sole. Some are trimmed with fringes; others have
an embroidered border."
The Tiding habits described In the fashion mag
azine seventy-two years ago this month was aa
"The corsages differ, for though they are al
ways tight, some are made buttoned from top to
bottom and other with large lapels; the jackets
are short and not very full; the eklrt Is of the
usual width and length and the sleeves are tight.
The cloth that these habits are composed ot must
be ot a very light kind, either black or blue.
Habits made with the corsage closed down the
front have it fastened and buttons placed at regu
lar distances through which the high shirt Is seen;
it is plaited like that of a man's and trimmed with
lace; the aleeve la tight and the jacket very long.
These habits taay be made In caslmler or In double
merino. Some also are made with the skirt com
posed ot either ot .these materials and the corsage
The April number has a paragraph on that
ever-Important subject, hair:
"The present fashion ot dressing the front hair
ia either long ringlets In very full tufts, plain bands
or banda with the ends braided and turned up
again. The back hair is worn so low behind that
it touches the back of the neck, being coiled up In
braids at the very roots of the hair. Sometimes it
forms a figure ot eight placed the cross way; at
others the braids are twisted over each other,
forming one large mass; pearls or a gold chain are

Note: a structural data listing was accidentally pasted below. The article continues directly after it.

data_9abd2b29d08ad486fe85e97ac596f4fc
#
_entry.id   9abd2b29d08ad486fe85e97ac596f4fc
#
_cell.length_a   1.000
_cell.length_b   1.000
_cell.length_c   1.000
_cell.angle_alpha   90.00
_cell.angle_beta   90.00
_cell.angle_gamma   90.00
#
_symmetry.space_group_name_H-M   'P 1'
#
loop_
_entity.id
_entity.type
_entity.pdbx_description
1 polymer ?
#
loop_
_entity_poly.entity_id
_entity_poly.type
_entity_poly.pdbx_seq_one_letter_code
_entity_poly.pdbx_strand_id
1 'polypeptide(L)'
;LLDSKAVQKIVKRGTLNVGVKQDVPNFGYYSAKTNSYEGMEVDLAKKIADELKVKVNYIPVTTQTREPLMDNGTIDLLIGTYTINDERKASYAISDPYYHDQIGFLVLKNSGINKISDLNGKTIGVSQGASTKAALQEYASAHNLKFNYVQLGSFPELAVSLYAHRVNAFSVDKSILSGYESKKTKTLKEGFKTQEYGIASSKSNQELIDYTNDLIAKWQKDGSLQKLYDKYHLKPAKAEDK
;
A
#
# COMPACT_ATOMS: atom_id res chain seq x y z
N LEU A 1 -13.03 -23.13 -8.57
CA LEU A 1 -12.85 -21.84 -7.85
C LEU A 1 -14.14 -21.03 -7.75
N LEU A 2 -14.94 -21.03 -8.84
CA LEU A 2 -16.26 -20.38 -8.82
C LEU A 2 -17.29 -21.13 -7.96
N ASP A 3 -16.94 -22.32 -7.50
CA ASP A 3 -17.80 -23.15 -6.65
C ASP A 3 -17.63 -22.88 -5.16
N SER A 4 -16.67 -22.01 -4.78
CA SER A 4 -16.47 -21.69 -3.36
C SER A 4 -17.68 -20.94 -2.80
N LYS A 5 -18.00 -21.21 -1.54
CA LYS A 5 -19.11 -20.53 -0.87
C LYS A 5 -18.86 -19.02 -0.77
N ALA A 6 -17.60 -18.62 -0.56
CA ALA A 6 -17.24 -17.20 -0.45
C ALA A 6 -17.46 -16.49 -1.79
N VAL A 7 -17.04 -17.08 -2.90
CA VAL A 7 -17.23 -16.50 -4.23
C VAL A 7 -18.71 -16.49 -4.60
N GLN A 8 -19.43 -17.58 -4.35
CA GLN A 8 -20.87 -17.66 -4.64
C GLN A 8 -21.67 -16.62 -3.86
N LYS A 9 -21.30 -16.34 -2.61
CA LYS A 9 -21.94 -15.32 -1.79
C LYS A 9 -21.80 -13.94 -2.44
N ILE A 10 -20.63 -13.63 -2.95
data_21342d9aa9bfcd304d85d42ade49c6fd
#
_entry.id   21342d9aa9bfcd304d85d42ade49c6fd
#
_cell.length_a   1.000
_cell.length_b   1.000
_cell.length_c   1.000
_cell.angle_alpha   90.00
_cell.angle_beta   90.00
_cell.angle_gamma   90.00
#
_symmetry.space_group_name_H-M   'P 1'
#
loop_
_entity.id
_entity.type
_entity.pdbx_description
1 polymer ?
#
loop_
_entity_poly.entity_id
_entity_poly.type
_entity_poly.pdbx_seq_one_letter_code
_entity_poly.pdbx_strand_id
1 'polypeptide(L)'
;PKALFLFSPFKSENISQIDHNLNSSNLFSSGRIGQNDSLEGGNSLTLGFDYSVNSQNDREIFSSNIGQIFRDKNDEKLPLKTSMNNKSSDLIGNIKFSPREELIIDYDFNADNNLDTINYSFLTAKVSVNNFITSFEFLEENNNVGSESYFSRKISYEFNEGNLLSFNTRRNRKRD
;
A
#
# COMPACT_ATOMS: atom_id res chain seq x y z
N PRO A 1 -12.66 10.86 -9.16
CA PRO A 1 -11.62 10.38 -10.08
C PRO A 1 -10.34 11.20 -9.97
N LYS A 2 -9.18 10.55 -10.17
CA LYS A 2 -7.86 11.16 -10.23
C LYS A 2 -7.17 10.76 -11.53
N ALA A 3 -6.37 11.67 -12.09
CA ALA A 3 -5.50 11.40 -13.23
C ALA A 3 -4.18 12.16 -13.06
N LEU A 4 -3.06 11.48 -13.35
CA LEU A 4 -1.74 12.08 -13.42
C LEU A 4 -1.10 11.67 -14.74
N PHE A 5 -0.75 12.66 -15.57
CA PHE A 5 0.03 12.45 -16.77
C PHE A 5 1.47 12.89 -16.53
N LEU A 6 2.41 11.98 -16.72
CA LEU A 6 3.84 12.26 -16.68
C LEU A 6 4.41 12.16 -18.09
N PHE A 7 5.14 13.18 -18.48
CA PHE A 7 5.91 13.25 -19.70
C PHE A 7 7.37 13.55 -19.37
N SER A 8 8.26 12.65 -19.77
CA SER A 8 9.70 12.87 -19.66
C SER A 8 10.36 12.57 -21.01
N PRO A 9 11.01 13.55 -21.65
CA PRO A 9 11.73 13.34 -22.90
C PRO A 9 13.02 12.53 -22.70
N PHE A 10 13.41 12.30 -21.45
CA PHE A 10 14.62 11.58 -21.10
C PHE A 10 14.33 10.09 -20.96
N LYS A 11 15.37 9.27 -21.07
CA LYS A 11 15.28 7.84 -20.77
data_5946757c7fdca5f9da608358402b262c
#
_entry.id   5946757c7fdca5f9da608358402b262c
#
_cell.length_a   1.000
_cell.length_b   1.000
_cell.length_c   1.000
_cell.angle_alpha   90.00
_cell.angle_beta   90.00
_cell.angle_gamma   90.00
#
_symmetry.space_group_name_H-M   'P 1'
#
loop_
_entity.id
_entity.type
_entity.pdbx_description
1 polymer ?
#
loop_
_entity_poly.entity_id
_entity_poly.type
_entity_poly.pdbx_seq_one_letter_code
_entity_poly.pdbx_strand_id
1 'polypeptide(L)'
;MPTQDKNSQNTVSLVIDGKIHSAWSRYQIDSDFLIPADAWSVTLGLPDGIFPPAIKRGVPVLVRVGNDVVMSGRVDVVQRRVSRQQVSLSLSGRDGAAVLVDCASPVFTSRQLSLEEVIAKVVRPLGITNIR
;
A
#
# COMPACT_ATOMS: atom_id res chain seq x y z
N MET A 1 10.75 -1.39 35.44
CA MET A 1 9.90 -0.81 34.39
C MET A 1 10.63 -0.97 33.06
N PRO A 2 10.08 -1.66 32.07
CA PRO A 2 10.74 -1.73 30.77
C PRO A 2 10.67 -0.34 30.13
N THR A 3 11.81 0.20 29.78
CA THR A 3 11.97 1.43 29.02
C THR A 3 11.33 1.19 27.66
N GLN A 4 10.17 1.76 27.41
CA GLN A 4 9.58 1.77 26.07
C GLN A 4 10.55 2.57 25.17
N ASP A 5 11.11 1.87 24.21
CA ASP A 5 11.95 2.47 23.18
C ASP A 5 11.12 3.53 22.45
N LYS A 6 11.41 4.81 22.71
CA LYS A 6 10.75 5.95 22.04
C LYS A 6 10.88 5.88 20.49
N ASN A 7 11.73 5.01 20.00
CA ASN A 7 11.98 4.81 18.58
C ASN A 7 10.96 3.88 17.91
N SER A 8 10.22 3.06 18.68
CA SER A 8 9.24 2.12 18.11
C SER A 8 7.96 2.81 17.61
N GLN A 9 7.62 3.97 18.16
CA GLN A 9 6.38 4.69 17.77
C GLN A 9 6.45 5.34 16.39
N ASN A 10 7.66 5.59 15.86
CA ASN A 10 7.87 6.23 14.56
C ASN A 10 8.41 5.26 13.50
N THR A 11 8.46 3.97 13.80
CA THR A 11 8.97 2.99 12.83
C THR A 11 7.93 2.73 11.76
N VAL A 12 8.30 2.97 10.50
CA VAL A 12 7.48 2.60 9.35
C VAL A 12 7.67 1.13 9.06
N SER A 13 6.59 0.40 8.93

frequently twisted into these braids, and the
feathers or flowers spring from this mass and
droop towards the left ear. Feronnieres are still
, The April number also give the last word in
caps: "The present fashion for cap ia very pretty;
the canla are verv small and ait almost close to the
head. The borders are very full and deep at the
sides; they come very low and are interntingled
with small bouquets of velvet flowers; those called
the bell borders are amongst the most fashionable;
the ribands for caps are of satin.'
The May number announces "something new:"
"From a ring on the little finger of the right
hand depends a chain, to which is attached either
an eyeglass or smelling bottle, whichever may be
the most asefuL
This number also brought the tiding that
"coral ornaments are being revived" and that "In
some Instance the back hair' is encircled with
wreaths ot coral and 1 retained by pin of the
There Is further Information on hair:
"In a front view of the hair, as It Is sometime
now dressed, neither curls nor flowers can be seen.
The tresses full, loosely put together, a couple ot
Inches on the neck. No comb Is used to fasten
them, but' bodkins ornamented with pearl or
The women who tbl season are waiting with